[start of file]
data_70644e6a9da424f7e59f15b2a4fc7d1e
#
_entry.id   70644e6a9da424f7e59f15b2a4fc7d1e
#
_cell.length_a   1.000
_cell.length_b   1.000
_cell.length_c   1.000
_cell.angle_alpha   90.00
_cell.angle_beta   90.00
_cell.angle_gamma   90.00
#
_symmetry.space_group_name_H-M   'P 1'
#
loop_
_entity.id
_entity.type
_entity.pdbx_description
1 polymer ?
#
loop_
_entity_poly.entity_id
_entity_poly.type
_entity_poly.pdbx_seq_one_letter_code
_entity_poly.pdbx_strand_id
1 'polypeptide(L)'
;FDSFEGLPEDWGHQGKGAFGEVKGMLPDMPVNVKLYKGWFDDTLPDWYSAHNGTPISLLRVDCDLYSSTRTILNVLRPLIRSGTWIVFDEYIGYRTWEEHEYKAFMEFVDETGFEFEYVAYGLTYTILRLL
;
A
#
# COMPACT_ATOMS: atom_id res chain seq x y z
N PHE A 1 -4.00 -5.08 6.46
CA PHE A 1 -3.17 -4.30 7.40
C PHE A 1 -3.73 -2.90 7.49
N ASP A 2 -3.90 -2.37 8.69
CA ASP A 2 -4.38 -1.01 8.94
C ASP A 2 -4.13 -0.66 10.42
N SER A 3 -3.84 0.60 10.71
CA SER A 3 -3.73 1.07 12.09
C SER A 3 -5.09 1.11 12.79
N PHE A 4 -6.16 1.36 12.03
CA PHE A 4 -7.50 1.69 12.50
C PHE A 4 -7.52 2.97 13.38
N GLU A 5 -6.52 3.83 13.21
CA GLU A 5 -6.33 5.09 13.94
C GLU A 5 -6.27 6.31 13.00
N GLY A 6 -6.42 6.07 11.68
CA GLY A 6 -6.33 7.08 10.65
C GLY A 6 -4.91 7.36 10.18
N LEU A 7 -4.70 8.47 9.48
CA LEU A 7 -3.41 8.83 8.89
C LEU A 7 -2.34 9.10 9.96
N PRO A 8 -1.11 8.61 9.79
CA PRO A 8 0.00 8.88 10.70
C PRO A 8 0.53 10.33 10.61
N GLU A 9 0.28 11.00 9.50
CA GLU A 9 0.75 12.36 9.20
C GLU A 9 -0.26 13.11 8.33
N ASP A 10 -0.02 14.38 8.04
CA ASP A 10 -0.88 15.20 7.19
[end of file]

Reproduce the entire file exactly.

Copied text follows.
data_70644e6a9da424f7e59f15b2a4fc7d1e
#
_entry.id   70644e6a9da424f7e59f15b2a4fc7d1e
#
_cell.length_a   1.000
_cell.length_b   1.000
_cell.length_c   1.000
_cell.angle_alpha   90.00
_cell.angle_beta   90.00
_cell.angle_gamma   90.00
#
_symmetry.space_group_name_H-M   'P 1'
#
loop_
_entity.id
_entity.type
_entity.pdbx_description
1 polymer ?
#
loop_
_entity_poly.entity_id
_entity_poly.type
_entity_poly.pdbx_seq_one_letter_code
_entity_poly.pdbx_strand_id
1 'polypeptide(L)'
;FDSFEGLPEDWGHQGKGAFGEVKGMLPDMPVNVKLYKGWFDDTLPDWYSAHNGTPISLLRVDCDLYSSTRTILNVLRPLIRSGTWIVFDEYIGYRTWEEHEYKAFMEFVDETGFEFEYVAYGLTYTILRLL
;
A
#
# COMPACT_ATOMS: atom_id res chain seq x y z
N PHE A 1 -4.00 -5.08 6.46
CA PHE A 1 -3.17 -4.30 7.40
C PHE A 1 -3.73 -2.90 7.49
N ASP A 2 -3.90 -2.37 8.69
CA ASP A 2 -4.38 -1.01 8.94
C ASP A 2 -4.13 -0.66 10.42
N SER A 3 -3.84 0.60 10.71
CA SER A 3 -3.73 1.07 12.09
C SER A 3 -5.09 1.11 12.79
N PHE A 4 -6.16 1.36 12.03
CA PHE A 4 -7.50 1.69 12.50
C PHE A 4 -7.52 2.97 13.38
N GLU A 5 -6.52 3.83 13.21
CA GLU A 5 -6.33 5.09 13.94
C GLU A 5 -6.27 6.31 13.00
N GLY A 6 -6.42 6.07 11.68
CA GLY A 6 -6.33 7.08 10.65
C GLY A 6 -4.91 7.36 10.18
N LEU A 7 -4.70 8.47 9.48
CA LEU A 7 -3.41 8.83 8.89
C LEU A 7 -2.34 9.10 9.96
N PRO A 8 -1.11 8.61 9.79
CA PRO A 8 0.00 8.88 10.70
C PRO A 8 0.53 10.33 10.61
N GLU A 9 0.28 11.00 9.50
CA GLU A 9 0.75 12.36 9.20
C GLU A 9 -0.26 13.11 8.33
N ASP A 10 -0.02 14.38 8.04
CA ASP A 10 -0.88 15.20 7.19